chapter  6
Collective Cultures and Live Jazz in Birmingham
ByTim Wall, Simon Barber
Pages 15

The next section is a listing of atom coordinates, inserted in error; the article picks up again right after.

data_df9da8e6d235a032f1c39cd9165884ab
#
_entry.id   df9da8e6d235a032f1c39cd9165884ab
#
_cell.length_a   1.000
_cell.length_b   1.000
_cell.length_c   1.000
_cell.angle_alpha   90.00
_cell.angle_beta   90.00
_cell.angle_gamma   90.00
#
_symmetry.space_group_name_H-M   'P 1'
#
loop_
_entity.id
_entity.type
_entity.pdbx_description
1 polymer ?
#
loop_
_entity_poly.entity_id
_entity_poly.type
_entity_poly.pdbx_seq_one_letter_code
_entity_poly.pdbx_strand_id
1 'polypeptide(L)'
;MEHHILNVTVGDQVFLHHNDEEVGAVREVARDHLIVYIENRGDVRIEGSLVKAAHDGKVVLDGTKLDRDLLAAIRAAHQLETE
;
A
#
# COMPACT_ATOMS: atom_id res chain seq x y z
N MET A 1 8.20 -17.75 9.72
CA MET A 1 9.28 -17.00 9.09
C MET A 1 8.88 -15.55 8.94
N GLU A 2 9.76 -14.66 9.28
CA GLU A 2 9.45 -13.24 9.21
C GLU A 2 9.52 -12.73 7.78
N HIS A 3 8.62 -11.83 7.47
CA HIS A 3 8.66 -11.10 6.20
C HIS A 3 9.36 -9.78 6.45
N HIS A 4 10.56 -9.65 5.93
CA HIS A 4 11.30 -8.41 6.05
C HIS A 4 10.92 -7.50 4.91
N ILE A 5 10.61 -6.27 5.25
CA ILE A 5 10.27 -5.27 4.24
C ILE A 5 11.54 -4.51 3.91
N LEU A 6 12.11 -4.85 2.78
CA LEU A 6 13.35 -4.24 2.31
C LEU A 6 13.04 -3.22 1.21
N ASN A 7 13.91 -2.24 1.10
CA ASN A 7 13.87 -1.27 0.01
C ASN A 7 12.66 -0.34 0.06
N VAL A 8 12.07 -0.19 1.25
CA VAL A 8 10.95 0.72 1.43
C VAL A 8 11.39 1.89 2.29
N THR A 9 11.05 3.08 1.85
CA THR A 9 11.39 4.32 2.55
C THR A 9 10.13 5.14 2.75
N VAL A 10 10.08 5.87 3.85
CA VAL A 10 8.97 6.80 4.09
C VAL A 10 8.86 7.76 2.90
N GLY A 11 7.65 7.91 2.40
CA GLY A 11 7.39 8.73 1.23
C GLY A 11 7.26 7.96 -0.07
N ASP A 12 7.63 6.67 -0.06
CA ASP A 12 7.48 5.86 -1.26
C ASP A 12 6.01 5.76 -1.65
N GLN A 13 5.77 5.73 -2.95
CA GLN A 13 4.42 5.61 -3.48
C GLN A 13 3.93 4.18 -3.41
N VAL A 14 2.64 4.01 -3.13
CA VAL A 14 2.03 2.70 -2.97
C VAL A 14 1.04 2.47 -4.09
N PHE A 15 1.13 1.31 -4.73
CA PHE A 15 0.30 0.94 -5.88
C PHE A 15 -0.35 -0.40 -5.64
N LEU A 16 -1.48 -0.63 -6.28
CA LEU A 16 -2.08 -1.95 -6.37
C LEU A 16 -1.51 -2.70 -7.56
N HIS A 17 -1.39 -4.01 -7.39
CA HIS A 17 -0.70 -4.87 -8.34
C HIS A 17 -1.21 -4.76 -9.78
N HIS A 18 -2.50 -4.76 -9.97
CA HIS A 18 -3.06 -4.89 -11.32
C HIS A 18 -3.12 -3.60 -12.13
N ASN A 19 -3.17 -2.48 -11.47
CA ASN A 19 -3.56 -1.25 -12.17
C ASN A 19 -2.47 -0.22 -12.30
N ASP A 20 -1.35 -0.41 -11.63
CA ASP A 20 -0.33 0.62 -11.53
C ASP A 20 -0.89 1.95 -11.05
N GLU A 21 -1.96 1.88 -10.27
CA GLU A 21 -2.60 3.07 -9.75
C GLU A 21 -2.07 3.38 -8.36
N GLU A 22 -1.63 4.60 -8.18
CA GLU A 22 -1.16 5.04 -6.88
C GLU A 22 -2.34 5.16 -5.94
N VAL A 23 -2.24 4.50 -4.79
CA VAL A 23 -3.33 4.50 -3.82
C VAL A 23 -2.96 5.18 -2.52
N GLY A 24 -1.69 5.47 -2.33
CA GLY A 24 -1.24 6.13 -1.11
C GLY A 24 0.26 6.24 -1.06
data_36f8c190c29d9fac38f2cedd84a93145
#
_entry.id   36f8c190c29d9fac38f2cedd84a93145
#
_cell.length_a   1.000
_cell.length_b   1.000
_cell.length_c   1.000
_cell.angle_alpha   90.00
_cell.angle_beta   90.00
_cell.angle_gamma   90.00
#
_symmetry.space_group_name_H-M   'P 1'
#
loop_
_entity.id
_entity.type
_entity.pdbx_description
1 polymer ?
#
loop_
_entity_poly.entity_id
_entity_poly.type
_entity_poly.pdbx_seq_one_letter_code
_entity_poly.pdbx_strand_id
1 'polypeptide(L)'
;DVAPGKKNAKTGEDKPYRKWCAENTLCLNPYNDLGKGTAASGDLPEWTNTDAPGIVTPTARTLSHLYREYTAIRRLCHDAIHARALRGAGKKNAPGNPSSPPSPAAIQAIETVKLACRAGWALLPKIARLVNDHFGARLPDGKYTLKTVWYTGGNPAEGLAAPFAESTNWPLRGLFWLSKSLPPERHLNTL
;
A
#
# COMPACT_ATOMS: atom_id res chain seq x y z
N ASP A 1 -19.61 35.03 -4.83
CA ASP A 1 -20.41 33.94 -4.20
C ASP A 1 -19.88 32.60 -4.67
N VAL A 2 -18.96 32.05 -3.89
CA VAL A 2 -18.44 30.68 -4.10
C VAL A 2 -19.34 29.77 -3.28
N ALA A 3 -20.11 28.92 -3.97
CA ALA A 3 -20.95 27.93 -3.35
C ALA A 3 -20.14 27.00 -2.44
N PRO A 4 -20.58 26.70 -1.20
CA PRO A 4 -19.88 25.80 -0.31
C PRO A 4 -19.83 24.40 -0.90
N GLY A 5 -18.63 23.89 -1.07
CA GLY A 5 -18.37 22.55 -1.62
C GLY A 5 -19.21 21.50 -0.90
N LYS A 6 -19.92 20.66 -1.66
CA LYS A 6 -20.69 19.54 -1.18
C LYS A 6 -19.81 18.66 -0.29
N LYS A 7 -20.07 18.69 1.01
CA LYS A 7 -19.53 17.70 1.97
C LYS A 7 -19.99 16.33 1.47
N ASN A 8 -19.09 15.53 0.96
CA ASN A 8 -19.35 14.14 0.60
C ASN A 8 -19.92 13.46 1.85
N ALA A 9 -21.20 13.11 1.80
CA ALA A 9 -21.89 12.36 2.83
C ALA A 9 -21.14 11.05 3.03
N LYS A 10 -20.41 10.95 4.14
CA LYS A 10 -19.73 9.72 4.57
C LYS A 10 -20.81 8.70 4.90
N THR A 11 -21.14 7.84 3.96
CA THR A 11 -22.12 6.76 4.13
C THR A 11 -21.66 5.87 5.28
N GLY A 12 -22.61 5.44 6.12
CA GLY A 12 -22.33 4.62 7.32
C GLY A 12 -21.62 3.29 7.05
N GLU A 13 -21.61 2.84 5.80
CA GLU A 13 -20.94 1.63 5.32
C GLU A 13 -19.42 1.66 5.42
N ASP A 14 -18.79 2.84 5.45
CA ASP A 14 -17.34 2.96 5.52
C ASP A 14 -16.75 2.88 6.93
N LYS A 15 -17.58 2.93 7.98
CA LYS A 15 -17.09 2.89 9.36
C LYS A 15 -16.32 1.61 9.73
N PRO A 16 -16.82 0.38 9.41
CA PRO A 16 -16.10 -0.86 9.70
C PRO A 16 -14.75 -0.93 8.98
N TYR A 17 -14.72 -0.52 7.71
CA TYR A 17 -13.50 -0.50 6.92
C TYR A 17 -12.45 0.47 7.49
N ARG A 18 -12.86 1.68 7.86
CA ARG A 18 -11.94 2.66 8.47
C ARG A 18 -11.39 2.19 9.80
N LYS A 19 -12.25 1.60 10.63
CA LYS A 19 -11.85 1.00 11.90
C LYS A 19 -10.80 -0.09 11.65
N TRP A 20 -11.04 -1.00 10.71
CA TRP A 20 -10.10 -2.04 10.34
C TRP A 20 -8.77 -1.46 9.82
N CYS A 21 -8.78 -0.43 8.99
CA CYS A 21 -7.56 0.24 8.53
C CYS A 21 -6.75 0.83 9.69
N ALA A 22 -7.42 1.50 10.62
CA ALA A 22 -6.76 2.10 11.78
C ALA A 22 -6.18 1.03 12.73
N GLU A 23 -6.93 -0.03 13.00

In this chapter we are interested in exploring how live jazz is created in a single city and in doing so we want to highlight the cultural geography and politics of the places and people in Birmingham, one of the UK’s major cities. Our research highlights the role of collectives, not only because they represent an important, and relatively new, organizing principle within the city, but also because they bring other ways of ordering jazz into a new perspective. As we have shown in some earlier work on collectives in contemporary British jazz, these forms of organization are not unique to Birmingham and they tend to have a strong association with a particular generation of young, conservatoiretrained players.1 Collective organization is not simply or directly the result of a jazz education, however, and as we detailed, it is more explicitly the result of a desire among members of the collective to deal with issues of promotion and audience engagement within the local jazz economy, as well as create spaces in which they can play as individuals and as members of a group. As we show, these musicians have created a self-sustaining scene built on a range of venues that overlap and cohabit with a number of other live jazz scenes, and other forms of jazz activity.